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Old 04-17-2008, 12:01 PM
 
Location: St Simons Island, GA
23,125 posts, read 36,381,158 times
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Quote:
Originally Posted by cmtiger View Post
I don't think they are snobby.
Nor do I...I've lived in Decatur a long time and have yet to encounter "snobbiness"...
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Old 04-17-2008, 07:27 PM
 
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What y'all don't know about is how the "somewhat-old Decatur" view the "Buckheadfication, East Cobbfication, Alpharettafication, and Dunwoodyfication" of their city. When I say "somewhat-old Decatur," I'm talking about the people who moved there from mid 1970's to the mid 1990's. These people made Decatur what it is today. Supporting the schools from the ground up; bringing in, cultivating, and supporting Expeditionary Learning (only at Clairemont Elementary until 2004...and since 1992); moving there when it wasn't trendy; and other things, etc...

They are kind of victims of their own success. They love the rise in property values of course, but often talk "how things just aren't the same". They laugh about how you can now see Republican political signs on more front lawns.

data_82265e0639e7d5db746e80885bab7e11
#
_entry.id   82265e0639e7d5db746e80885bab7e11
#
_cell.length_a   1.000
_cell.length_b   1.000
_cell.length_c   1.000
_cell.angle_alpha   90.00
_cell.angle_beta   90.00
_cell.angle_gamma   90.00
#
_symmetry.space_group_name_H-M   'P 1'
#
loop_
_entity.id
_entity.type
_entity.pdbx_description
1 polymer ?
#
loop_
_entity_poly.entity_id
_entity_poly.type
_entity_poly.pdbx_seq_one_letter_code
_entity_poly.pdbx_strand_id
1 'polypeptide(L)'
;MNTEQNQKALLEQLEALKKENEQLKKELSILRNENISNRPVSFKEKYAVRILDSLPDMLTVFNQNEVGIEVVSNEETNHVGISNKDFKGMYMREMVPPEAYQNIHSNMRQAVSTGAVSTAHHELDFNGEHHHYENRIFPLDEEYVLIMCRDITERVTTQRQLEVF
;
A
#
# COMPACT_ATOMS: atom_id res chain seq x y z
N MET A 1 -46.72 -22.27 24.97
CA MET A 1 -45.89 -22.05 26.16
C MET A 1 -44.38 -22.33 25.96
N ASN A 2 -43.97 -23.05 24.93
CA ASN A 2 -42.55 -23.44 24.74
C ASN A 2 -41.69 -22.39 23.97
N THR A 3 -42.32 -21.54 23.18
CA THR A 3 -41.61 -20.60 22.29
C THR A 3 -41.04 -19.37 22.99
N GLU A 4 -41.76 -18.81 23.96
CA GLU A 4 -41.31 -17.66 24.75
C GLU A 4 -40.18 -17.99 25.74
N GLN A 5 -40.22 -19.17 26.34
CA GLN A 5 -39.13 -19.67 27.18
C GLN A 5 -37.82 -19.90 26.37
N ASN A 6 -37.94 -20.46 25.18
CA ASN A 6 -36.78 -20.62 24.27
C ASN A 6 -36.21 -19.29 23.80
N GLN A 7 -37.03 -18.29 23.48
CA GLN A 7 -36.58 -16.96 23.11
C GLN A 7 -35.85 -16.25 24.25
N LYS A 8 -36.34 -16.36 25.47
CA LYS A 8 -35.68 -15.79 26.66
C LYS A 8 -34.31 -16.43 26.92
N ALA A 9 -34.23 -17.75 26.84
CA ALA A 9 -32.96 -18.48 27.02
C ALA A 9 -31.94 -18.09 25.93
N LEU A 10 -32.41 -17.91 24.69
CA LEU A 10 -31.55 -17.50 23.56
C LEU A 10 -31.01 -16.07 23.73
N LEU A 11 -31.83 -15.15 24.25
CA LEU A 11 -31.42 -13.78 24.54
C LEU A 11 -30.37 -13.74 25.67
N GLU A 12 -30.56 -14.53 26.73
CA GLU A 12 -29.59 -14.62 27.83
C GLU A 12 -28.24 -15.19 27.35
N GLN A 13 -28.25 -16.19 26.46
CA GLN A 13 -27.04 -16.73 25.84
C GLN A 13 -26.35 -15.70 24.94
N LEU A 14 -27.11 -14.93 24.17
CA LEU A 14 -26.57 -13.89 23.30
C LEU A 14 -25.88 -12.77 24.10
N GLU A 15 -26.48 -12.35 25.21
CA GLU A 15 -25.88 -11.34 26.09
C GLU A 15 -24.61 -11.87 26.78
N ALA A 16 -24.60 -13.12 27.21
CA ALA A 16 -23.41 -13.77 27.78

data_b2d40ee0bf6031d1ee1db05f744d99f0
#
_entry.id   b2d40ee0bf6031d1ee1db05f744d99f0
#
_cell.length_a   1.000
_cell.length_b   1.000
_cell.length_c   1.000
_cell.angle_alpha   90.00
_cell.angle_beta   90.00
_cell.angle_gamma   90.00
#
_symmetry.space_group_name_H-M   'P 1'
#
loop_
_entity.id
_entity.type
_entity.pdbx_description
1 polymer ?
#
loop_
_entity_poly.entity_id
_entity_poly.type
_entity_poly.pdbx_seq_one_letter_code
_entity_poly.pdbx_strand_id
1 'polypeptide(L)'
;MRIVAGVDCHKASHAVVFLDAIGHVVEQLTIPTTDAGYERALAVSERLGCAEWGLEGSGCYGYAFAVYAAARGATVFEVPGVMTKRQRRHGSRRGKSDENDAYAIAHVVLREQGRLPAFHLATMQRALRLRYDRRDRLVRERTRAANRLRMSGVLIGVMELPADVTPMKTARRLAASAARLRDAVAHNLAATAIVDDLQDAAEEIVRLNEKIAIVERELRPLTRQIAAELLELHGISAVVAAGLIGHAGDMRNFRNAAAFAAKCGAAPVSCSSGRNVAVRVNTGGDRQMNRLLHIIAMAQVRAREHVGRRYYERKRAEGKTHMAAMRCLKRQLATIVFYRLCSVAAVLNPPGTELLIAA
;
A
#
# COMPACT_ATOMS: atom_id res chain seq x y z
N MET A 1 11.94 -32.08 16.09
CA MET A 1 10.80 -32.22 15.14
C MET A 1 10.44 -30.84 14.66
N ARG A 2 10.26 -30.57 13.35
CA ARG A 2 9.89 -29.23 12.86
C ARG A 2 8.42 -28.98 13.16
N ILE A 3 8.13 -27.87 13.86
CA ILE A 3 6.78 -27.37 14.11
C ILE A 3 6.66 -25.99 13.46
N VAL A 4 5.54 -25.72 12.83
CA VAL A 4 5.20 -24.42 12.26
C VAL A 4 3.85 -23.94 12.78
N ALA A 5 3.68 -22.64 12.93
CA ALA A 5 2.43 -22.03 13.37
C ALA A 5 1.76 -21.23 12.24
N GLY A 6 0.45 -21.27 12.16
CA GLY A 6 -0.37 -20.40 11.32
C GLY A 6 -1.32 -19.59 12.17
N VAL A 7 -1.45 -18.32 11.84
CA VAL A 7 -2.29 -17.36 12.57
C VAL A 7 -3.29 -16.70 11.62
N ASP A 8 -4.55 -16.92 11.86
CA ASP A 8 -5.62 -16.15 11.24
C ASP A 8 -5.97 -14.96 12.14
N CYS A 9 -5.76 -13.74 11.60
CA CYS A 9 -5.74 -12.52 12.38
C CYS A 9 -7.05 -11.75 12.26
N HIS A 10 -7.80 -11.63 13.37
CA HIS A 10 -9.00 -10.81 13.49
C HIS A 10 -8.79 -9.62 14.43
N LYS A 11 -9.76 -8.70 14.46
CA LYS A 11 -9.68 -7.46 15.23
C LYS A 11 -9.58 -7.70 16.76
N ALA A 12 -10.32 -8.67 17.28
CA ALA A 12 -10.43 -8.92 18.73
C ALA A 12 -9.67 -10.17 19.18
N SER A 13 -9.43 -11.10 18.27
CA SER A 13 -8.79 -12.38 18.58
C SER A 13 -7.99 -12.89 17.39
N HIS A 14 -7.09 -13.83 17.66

Just a little info...carry on.
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Old 04-17-2008, 08:09 PM
 
Location: St Simons Island, GA
23,125 posts, read 36,381,158 times
Reputation: 15465
Quote:
Originally Posted by aries4118 View Post
What y'all don't know about is how the "somewhat-old Decatur" view the "Buckheadfication, East Cobbfication, Alpharettafication, and Dunwoodyfication" of their city. When I say "somewhat-old Decatur," I'm talking about the people who moved there from mid 1970's to the mid 1990's. These people made Decatur what it is today. Supporting the schools from the ground up; bringing in, cultivating, and supporting Expeditionary Learning (only at Clairemont Elementary until 2004...and since 1992); moving there when it wasn't trendy; and other things, etc...

They are kind of victims of their own success. They love the rise in property values of course, but often talk "how things just aren't the same". They laugh about how you can now see Republican political signs on more front lawns.

Just a little info...carry on.
That's a pretty interesting take on things, Aries...money does change things, even the culture of a neighborhood. I've seen it happen in Va-Hi, Morningside, and now Decatur...I knew all of these neighborhoods to be pretty middle class and tired at an earlier point in my life. Who knows what the future may hold for neighborhoods we deem undesirable now?